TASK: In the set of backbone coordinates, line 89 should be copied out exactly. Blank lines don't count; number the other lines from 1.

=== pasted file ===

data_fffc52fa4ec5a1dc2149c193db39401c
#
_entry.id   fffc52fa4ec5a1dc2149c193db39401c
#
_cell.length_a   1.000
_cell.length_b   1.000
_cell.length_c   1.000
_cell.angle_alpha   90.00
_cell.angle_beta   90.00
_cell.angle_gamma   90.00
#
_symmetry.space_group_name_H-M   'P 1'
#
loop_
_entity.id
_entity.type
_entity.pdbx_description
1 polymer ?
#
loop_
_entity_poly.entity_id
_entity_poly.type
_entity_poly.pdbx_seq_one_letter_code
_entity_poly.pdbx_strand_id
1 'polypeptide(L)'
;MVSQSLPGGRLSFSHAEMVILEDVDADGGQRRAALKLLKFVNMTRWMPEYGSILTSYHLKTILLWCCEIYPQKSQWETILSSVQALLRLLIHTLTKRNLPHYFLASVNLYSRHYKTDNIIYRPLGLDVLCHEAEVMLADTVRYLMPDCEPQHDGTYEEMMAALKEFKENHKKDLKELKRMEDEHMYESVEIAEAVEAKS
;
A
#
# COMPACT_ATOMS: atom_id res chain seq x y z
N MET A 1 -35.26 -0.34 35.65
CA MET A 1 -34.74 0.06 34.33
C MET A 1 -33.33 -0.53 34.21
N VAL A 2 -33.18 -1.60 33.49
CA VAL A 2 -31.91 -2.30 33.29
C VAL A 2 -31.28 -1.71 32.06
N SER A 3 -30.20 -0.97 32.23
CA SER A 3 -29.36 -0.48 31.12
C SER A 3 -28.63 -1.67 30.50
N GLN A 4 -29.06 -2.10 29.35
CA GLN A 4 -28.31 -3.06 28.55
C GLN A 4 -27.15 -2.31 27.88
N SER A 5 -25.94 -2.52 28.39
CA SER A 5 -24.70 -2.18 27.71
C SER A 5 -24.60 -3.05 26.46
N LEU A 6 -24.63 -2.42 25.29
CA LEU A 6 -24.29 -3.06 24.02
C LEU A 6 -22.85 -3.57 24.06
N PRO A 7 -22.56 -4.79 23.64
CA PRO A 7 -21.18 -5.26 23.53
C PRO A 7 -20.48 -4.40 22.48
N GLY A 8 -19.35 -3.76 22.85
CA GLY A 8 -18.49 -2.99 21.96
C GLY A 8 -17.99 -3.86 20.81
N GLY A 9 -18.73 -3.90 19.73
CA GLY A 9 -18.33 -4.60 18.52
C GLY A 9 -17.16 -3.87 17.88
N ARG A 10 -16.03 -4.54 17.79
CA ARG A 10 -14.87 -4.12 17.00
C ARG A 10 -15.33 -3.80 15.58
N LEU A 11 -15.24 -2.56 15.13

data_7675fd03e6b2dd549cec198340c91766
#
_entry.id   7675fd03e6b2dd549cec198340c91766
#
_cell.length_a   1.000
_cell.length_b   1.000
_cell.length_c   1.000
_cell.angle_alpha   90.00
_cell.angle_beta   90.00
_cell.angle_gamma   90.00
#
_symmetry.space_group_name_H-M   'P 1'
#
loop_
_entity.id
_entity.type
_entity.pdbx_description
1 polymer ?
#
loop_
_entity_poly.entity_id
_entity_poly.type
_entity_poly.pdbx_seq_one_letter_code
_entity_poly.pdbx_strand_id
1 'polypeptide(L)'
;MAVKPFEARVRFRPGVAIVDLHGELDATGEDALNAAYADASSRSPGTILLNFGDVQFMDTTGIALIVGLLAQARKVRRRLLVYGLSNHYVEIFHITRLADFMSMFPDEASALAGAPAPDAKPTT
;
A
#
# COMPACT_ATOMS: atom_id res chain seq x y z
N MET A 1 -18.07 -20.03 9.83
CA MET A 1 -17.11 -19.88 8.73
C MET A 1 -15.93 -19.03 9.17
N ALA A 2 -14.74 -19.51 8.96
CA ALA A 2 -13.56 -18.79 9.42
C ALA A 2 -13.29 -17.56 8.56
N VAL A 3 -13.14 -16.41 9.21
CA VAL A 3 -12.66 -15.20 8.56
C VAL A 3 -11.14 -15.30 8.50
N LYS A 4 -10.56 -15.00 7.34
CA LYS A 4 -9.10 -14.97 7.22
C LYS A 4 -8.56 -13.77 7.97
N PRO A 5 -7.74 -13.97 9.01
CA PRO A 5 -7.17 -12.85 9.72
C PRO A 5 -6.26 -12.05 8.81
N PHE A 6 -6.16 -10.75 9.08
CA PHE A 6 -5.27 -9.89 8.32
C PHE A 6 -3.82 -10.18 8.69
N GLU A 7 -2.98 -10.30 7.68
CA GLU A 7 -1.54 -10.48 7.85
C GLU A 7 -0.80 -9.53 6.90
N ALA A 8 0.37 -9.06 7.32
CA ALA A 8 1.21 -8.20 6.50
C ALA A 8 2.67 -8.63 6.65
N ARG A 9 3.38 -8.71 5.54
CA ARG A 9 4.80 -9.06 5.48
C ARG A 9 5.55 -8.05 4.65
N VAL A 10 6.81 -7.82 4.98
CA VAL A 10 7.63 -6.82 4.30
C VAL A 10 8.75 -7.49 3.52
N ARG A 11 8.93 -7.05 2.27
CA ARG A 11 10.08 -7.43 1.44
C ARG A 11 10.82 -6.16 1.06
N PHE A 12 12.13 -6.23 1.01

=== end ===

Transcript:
A